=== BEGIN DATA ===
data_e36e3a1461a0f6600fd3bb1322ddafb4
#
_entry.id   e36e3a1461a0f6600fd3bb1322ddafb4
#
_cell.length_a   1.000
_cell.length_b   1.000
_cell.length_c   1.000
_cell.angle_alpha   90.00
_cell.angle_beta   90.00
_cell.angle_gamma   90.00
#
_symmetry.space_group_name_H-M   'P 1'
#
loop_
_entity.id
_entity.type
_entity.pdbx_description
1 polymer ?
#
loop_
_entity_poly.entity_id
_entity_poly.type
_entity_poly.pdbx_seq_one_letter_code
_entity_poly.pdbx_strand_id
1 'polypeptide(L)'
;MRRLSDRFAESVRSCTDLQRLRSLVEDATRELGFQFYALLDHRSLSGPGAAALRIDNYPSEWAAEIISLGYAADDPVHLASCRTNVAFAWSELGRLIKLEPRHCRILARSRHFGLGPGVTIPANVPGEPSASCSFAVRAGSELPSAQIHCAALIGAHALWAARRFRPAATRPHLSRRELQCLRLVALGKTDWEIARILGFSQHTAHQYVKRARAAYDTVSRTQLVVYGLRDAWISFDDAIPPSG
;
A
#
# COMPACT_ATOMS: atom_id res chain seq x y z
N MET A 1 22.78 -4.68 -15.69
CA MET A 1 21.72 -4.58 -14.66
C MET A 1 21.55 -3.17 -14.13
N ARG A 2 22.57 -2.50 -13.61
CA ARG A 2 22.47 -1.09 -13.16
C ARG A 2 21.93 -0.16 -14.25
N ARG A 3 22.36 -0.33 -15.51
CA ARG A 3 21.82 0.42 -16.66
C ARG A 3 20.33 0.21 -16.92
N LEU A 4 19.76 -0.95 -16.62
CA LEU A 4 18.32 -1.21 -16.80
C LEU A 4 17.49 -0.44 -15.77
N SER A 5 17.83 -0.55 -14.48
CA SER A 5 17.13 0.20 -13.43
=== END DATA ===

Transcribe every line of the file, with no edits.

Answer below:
data_e36e3a1461a0f6600fd3bb1322ddafb4
#
_entry.id   e36e3a1461a0f6600fd3bb1322ddafb4
#
_cell.length_a   1.000
_cell.length_b   1.000
_cell.length_c   1.000
_cell.angle_alpha   90.00
_cell.angle_beta   90.00
_cell.angle_gamma   90.00
#
_symmetry.space_group_name_H-M   'P 1'
#
loop_
_entity.id
_entity.type
_entity.pdbx_description
1 polymer ?
#
loop_
_entity_poly.entity_id
_entity_poly.type
_entity_poly.pdbx_seq_one_letter_code
_entity_poly.pdbx_strand_id
1 'polypeptide(L)'
;MRRLSDRFAESVRSCTDLQRLRSLVEDATRELGFQFYALLDHRSLSGPGAAALRIDNYPSEWAAEIISLGYAADDPVHLASCRTNVAFAWSELGRLIKLEPRHCRILARSRHFGLGPGVTIPANVPGEPSASCSFAVRAGSELPSAQIHCAALIGAHALWAARRFRPAATRPHLSRRELQCLRLVALGKTDWEIARILGFSQHTAHQYVKRARAAYDTVSRTQLVVYGLRDAWISFDDAIPPSG
;
A
#
# COMPACT_ATOMS: atom_id res chain seq x y z
N MET A 1 22.78 -4.68 -15.69
CA MET A 1 21.72 -4.58 -14.66
C MET A 1 21.55 -3.17 -14.13
N ARG A 2 22.57 -2.50 -13.61
CA ARG A 2 22.47 -1.09 -13.16
C ARG A 2 21.93 -0.16 -14.25
N ARG A 3 22.36 -0.33 -15.51
CA ARG A 3 21.82 0.42 -16.66
C ARG A 3 20.33 0.21 -16.92
N LEU A 4 19.76 -0.95 -16.62
CA LEU A 4 18.32 -1.21 -16.80
C LEU A 4 17.49 -0.44 -15.77
N SER A 5 17.83 -0.55 -14.48
CA SER A 5 17.13 0.20 -13.43